-0.5489

    0.0617

    -0.7002

    >> q4=Q(:,4)

    q4 =

    0.4457

    -0.0062

    -0.8686

    0.2163

    >> q1 =

    -0.7606

    -0.1850

    -0.4858

    -0.3890

    >> q2=Q(:,2)

    q2 =

    -0.1354

    -0.8151

    0.0754

    0.5582

    >> q2'*q3

    ans =

    5.5511e-017

    >> q1'*q4

    ans =

    1.3878e-017

    >> q1'*q1

    ans =

    1.0000

    >> q4'*q4

    ans =

    1.0000

    *perpendicular X e Y : X_|_ Y

    En los apuntes:

    Classical Gram-Schmidt algorithm:

    for j = 1:n

    vj = aj

    for k = 1:j-1

    rjk = aj*qk

    vj= vj - rjk qk

    end

    rjj = ||vj||

    qj = vj/rjj

    end

    Exercise: Study the numerical stability of the

    classical GS algorithm.

    Exercise: Modify the classical GS algorithm

    to correct its numerical unstability.

    Gram-Schmidt

    orthogonallization method:

    Initial basis B = {ai }

    ui ð

    vi

    ri

    , ri

    2

    = vi ,vi

    vi ð ai ð ai ,uk uk

    kð1

    ið1

    ð

    Classical Gram-Schmidt algorithm:

    for j = 1:n

    vj = aj

    for k = 1:j-1

    rjk = aj*qk

    vj= vj - rjk qk

    end

    rjj = ||vj||

    qj = vj/rjj

    end

    Exercise: Study the numerical stability of the

    classical GS algorithm.

    Exercise: Modify the classical GS algorithm

    to correct its numerical unstability.

    QR factorization:

    A = QR

    Q = [u1 u2 … un] orthogonal matrix

    R = [Rij] upper triangular matrix

    Tengo los siguientes programas:

    Demo_ortog:

    % This script explores the lost of orthogonality

    % due to the intrinsic numerical unstability

    % of the classical and

    % modified Gram-Schmidt algorithms.

    clc

    disp(' Losing orthogonality on Gram-Schmidt algorithms ')

    disp(' delta Error on QR Error on CGS Error on MGS ')

    disp('------------------------------------------------------------------------')

    for delta = logspace(-4,-16,7)

    A = [1+delta 2;1 2];

    [Q1,R1]= qr(A);

    [Q2,R2]= cgs(A);

    [Q3,R3]= mgs(A);

    error1 = norm(Q1'*Q1 - eye(2));

    error2 = norm(Q2'*Q2 - eye(2));

    error3 = norm(Q3'*Q3 - eye(2));

    disp(sprintf(' %5.0e %20.15f %20.15f %20.15f ', delta,error1,error2,error3))

    end

    cgs:

    % Gram-Schmidt orthogonalization (unstable)

    function [Q,R] = cgs(A)

    n = length(A);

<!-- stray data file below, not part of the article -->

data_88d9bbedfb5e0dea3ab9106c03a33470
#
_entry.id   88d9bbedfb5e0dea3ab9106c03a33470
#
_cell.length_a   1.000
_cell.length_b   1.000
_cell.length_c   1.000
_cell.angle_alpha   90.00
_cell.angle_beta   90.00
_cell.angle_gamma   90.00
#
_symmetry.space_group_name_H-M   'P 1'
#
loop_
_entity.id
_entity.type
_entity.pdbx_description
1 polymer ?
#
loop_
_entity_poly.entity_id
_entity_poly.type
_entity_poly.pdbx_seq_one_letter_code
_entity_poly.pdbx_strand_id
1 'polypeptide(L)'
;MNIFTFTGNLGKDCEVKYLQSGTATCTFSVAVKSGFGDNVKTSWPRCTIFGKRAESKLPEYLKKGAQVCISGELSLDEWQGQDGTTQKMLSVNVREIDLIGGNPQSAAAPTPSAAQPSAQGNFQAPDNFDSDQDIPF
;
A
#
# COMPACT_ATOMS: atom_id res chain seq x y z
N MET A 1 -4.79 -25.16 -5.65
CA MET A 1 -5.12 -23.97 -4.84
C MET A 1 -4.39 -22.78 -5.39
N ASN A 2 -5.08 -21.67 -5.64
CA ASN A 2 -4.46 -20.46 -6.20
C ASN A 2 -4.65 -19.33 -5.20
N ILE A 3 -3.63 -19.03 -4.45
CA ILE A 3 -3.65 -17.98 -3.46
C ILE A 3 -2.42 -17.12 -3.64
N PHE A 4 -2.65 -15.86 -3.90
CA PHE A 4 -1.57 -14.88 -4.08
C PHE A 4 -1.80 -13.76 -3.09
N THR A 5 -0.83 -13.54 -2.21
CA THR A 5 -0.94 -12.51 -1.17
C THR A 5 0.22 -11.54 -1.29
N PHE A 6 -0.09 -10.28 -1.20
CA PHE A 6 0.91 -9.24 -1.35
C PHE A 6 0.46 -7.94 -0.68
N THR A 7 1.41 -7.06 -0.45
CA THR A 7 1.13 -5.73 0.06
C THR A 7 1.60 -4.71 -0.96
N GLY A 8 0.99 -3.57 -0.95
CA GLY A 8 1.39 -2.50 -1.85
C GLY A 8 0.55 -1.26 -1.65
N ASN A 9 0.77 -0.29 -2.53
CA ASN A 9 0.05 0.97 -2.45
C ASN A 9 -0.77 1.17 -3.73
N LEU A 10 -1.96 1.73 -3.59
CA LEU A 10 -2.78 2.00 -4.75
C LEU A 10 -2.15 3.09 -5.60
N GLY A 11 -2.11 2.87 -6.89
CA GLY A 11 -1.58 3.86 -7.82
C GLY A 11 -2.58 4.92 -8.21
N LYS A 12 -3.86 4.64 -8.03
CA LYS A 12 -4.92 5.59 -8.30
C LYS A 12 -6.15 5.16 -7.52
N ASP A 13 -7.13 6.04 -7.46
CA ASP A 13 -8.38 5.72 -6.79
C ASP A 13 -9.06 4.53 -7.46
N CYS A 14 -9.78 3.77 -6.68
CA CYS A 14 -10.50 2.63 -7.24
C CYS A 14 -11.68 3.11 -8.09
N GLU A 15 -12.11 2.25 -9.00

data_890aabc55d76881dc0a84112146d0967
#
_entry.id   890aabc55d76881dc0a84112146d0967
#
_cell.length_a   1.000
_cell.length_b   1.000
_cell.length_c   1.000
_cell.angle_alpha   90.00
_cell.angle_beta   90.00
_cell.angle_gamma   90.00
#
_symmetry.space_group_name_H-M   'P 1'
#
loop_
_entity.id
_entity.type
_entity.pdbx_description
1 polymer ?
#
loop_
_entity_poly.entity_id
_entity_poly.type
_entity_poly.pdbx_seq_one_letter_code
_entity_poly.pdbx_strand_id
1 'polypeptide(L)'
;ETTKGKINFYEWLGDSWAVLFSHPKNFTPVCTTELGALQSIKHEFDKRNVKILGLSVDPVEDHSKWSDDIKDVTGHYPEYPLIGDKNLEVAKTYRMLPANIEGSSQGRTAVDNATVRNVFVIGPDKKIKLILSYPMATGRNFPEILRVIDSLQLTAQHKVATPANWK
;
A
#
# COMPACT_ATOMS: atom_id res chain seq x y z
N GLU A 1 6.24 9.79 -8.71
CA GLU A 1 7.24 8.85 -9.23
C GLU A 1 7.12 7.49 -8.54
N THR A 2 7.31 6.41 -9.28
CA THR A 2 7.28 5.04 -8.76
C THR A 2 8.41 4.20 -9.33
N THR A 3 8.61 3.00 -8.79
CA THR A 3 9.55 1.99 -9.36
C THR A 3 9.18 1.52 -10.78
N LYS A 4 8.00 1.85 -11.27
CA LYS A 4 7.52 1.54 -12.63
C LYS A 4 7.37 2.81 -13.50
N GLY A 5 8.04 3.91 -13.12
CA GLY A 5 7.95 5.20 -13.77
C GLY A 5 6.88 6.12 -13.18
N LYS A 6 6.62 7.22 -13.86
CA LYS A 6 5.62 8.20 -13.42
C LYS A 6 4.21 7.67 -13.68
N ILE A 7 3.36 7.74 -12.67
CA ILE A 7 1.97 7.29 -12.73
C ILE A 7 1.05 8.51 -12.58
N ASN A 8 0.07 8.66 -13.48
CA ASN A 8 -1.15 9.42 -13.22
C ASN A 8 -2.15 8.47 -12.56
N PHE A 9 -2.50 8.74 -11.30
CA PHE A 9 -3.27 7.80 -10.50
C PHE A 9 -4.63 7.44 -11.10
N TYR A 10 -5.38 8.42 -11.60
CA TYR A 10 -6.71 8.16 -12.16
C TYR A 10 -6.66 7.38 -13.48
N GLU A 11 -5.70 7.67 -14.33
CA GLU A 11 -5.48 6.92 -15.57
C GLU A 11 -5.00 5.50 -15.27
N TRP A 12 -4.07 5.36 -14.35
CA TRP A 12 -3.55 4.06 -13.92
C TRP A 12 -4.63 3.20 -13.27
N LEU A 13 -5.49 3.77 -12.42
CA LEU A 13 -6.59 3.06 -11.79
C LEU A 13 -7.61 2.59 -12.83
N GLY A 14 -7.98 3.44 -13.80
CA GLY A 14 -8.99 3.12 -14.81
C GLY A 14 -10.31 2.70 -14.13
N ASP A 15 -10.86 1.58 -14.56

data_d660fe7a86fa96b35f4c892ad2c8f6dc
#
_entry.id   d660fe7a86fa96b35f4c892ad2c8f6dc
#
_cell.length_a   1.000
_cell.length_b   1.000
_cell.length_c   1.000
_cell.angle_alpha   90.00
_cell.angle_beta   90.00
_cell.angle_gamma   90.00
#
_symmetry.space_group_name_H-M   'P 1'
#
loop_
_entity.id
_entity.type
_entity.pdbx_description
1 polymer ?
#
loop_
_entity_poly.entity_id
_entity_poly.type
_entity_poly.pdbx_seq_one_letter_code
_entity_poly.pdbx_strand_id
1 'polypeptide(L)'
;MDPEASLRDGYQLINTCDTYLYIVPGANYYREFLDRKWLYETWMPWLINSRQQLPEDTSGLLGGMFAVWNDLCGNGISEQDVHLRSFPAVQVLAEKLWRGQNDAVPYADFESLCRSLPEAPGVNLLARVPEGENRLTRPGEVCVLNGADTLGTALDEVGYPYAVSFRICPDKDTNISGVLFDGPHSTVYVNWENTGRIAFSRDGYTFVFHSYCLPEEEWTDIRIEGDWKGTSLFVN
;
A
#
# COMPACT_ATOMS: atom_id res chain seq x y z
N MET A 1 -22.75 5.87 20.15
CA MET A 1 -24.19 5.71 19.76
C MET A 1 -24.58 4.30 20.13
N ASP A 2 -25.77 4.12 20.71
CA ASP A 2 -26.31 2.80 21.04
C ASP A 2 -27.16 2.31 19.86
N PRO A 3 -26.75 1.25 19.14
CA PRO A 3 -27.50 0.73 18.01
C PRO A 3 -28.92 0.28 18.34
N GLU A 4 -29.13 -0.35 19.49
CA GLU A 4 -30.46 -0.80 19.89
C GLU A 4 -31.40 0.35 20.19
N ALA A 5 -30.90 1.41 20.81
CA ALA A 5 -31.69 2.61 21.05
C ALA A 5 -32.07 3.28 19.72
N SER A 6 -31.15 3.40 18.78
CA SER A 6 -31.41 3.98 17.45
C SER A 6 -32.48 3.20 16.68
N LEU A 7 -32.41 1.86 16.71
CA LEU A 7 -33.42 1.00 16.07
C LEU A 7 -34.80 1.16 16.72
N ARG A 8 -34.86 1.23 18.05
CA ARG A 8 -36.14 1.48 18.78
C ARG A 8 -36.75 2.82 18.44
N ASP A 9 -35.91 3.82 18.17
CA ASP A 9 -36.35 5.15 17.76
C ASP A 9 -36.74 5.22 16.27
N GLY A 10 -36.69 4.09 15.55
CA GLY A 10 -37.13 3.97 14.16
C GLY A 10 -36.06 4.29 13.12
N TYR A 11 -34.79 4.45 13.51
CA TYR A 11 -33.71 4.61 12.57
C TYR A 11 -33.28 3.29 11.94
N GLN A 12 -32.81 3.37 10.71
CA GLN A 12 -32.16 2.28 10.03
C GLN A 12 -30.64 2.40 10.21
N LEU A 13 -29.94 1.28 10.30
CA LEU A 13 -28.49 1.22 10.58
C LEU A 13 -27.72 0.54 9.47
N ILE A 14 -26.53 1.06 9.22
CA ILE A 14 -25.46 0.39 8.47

% starting variables

    R = zeros(n,n);

    Q = zeros(n,n);

    V = zeros(n,n);

    % Normalizing the first column vector A

    R(1,1)=norm(A(:,1));

    Q(:,1)= A(:,1)/R(1,1);

    % Classical Gram-Schmidt

    for j = 2:n

    V(:,j) = A(:,j);

    for i = 1:j-1

    R(i,j) = Q(:,i)'*A(:,j);

    V(:,j)= V(:,j)-R(i,j)*Q(:,i);

    end

    R(j,j)=norm(V(:,j));

    Q(:,j)=V(:,j)/R(j,j);

    end

    Q;

    R;

    Mgs:

    % Modified Gram-Schmidt algorithm (stable)

    function [Q,R] = mgs(A)

    [m,n] = size(A);

    % Initializating variables

    R = zeros(m,n);

    S = zeros(m,m);

    Q = zeros(m,m);

    V = [A floor(10*rand(m,m-n))];

    for i = 1:n

    R(i,i)=norm(V(:,i));

    Q(:,i)=V(:,i)/R(i,i);

    for j = i+1:n

    R(i,j) = Q(:,i)'*V(:,j);

    V(:,j)= V(:,j)-R(i,j)*Q(:,i);

    end

    end

    for i = n+1:m

    S(i,i)=norm(V(:,i));

    Q(:,i)=V(:,i)/S(i,i);

    for j = i+1:n

    S(i,j) = Q(:,i)'*V(:,j);

    V(:,j)= V(:,j)-S(i,j)*Q(:,i);

    end

    end

    Q;

    R;

    En matlab:

    Demo_ortog

    Losing orthogonality on Gram-Schmidt algorithms

    delta Error on QR Error on CGS Error on MGS

    ------------------------------------------------------------------------

    1e-004 0.000000000000000 0.000000000002109 0.000000000002109

    1e-006 0.000000000000001 0.000000000399139 0.000000000399139

    1e-008 0.000000000000000 0.000000028306691 0.000000028306691

    1e-010 0.000000000000000 0.000003330622496 0.000003330622496

    1e-012 0.000000000000000 0.000444049689291 0.000444049689291

    1e-014 0.000000000000000 0.032949132854297 0.032949132854297

    1e-016 0.000000000000000 1.000000000000000 1.000000000000000

    >> A= [1 + 10^-14 2;1 2]

    A =

    1.0000 2.0000

    1.0000 2.0000

    >> format long

    >> A= [1 + 10^-14 2;1 2]

    A =

    1.00000000000001 2.00000000000000

    1.00000000000000 2.00000000000000

    >> [Q,R] = cgs(A)

    Q =

    0.70710678118655 -0.68342428808113

    0.70710678118654 0.73002139863212

    R =

    1.41421356237310 2.82842712474619

    0 0.00000000000001

    >> q1=Q(:,1)

    q1 =

    0.70710678118655

    0.70710678118654

    >> q2=Q(:,2)

    q2 =

    -0.68342428808113

    0.73002139863212

    >> q1'*q1

    ans =

    1.00000000000000

    >> q2'*q2

    ans =

    1.00000000000000

    >> q1'*q2

    ans =

    0.03294913285430

    >> plot(q1(1),q1(2),'r*',q2(1),q2(2),'b*')

    >> plot(q1(1),q1(2),'r*',q2(1),q2(2),'b*',0,0,'k*')

    *nota : hemos añadido un punto en el (0,0)

    Con el programa demo_cgs_mgs.m:

    % Numerical comparison:

    % Classical Gram-Schmidt and

    % modified Gram-Schmidt

    % First we generate a random matrix A

    % with eigenvalues spaced by a factor 2

    % between 2^-1 and 2^-80

    [U,X]= qr(randn(80));

    S = diag(2.^(-1:-1:-80));

    A = U*S*U';

    E = eig(A);

    % We use now classical Gram-Schmid cgs(A)

    % and modified Gram-Schmidt mgs(A) to compute Q and R

    [Q1,R1]=cgs(A);

    [Q2,R2]=mgs(A);

    % We represent the diagonal R elements

    % in logarithmic scale for both matrices R1 and R2.

    x = 1:80;

    y1 = log2(diag(R1));

    y2 = log2(diag(R2));

    y6 = log2(-sort(-abs(E)));

    y3 = -23*ones(1,80);

    y4 = -55*ones(1,80);

    y5 = -x;